Annie Duke on Making Decisions
Andreessen Horowitz is a well-known venture capital firm that has backed some of the most recognizable companies of the last decade, including Skype, Twitter, Okta, PagerDuty, and GitHub. The company’s founders, Marc Andreessen and Ben Horowitz, also regularly give their opinion on technology, innovation, and the world at large in their blog, including Andreessen's hugely important essay, ‘Why Software Is Eating the World’.
Annie Duke is a World Series of Poker winner and the author of books about behavioral psychology including ‘Thinking in Bets’, a massively popular read here at MyWallSt and one you’ve no doubt heard us mention a couple of times before, including our recent Insight on ‘What Poker Can Teach You About Investing’.
So, when I heard of Duke appearing on the a16z podcast — a show published by Andreessen Horowitz — it was definitely enough to make me sit up and listen.
I’ve included the link to the show below, but here’s a TL;DR too if you’re short on time:
How to become a better decision-maker by getting a good view on the impact of luck and the hidden forces that influence all decisions we make, including:
1.) The Paradox of Experience — Experience is necessary to become a better decision-maker, but all experience can teach us bad or misleading lessons sometimes too. It can feed our biases.
2.) Resulting — Using the quality of an outcome to determine the quality of an underlying decision. In other words, not all positive results come from good decisions.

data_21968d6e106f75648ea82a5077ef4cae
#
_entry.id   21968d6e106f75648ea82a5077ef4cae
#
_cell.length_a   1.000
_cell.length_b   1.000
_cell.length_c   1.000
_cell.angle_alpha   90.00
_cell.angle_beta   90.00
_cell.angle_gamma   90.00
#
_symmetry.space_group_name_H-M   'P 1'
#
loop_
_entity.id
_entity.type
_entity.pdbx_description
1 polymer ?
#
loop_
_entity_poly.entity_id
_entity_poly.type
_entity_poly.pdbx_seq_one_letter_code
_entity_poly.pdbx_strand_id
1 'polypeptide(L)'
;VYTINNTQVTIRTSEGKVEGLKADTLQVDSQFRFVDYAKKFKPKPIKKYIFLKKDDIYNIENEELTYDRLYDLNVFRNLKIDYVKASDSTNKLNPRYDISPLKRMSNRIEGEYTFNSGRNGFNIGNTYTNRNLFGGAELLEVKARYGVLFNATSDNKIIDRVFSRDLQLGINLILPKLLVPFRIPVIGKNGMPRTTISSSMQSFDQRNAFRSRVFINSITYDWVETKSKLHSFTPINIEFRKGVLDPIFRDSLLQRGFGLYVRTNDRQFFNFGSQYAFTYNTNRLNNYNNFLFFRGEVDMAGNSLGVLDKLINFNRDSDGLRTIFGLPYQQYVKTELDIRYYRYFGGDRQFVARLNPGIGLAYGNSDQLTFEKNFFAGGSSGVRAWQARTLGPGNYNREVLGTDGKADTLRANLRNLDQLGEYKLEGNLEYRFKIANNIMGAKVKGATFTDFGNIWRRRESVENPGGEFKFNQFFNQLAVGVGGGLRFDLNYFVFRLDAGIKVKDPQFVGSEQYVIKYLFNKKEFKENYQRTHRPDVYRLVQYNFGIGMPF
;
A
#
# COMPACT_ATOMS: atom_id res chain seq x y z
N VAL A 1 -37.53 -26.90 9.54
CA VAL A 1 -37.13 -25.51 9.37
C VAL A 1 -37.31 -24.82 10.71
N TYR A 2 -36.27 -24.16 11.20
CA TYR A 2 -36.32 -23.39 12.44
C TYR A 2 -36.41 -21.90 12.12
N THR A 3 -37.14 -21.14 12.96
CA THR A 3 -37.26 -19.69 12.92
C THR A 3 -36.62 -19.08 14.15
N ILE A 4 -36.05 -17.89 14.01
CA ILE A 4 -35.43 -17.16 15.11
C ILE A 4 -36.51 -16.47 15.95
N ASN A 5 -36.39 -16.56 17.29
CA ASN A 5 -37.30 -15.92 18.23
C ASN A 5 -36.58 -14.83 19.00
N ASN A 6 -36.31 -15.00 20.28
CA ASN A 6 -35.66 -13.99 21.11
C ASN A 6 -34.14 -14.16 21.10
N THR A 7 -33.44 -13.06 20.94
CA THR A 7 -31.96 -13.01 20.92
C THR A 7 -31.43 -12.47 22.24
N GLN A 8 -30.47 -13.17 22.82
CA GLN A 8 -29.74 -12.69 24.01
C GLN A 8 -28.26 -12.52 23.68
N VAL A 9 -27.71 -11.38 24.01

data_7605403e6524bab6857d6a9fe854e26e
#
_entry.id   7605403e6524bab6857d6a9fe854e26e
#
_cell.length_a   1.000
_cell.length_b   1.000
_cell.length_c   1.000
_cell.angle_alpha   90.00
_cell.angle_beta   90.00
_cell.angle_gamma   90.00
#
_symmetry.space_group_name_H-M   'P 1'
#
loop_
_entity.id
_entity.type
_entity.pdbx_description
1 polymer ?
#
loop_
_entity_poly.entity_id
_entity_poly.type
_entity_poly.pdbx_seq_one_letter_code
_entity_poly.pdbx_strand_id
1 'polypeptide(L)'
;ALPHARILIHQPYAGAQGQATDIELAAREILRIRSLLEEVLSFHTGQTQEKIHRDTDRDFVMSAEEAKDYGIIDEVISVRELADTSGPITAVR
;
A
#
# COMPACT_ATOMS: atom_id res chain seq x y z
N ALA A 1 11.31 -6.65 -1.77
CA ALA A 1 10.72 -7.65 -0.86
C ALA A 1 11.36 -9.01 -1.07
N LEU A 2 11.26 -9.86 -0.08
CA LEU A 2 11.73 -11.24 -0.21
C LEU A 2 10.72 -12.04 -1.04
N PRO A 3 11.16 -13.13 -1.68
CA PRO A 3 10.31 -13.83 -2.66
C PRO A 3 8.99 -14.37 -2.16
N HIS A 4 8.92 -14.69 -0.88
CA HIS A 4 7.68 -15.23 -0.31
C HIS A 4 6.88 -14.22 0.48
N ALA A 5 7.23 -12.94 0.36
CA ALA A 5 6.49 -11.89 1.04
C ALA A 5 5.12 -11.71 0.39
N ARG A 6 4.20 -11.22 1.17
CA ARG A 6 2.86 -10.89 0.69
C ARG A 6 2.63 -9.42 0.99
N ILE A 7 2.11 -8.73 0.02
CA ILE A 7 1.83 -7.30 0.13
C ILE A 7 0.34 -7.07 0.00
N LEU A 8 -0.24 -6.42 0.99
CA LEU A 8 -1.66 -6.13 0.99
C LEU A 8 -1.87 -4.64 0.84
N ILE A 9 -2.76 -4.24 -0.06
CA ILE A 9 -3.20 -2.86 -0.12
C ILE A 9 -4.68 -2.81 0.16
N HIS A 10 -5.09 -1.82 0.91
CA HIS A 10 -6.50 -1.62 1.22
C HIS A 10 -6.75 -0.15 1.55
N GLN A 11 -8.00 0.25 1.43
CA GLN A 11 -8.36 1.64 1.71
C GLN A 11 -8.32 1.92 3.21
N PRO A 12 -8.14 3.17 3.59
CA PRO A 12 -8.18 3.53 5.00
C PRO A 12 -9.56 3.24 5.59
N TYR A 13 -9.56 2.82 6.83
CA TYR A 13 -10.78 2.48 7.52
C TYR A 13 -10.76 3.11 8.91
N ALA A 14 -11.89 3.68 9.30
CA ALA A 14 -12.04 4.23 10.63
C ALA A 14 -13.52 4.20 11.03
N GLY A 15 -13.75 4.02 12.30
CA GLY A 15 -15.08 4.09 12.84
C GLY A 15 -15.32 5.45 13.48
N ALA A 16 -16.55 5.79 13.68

3.) Hindsight Bias — We aren’t good at considering the knowledge we had at the time we made a decision. Once we know the outcome, we assume that we knew the outcome was always going to occur.
The importance of keeping decision records (like an investing journal) in order to analyze past decisions made.
Why people spend more time analyzing bad decisions (and investments) rather than good ones.
Why pro/con lists are worthless.
How to spend your decision time wisely, including picking the decisions that are worth spending your time on. You can’t take infinite time to make all decisions, so you need to figure out what decisions merit taking time and what decisions you should make quickly.
The Happiness Test is a way for us to figure out how fast we can make decisions.
‘Decision Hygiene’ and making good-quality of decisions and reducing the probability of a bad outcome.
You can listen in to the full episode here, and make sure to keep an eye out for Duke’s new book, ‘How to Decide: Simple Tools for Making Better Choices’.
I know that most of the MyWallSt analyst team are already waiting impatiently for it to drop through their letterbox, so you can definitely expect some Daily Insights related to it in the coming weeks.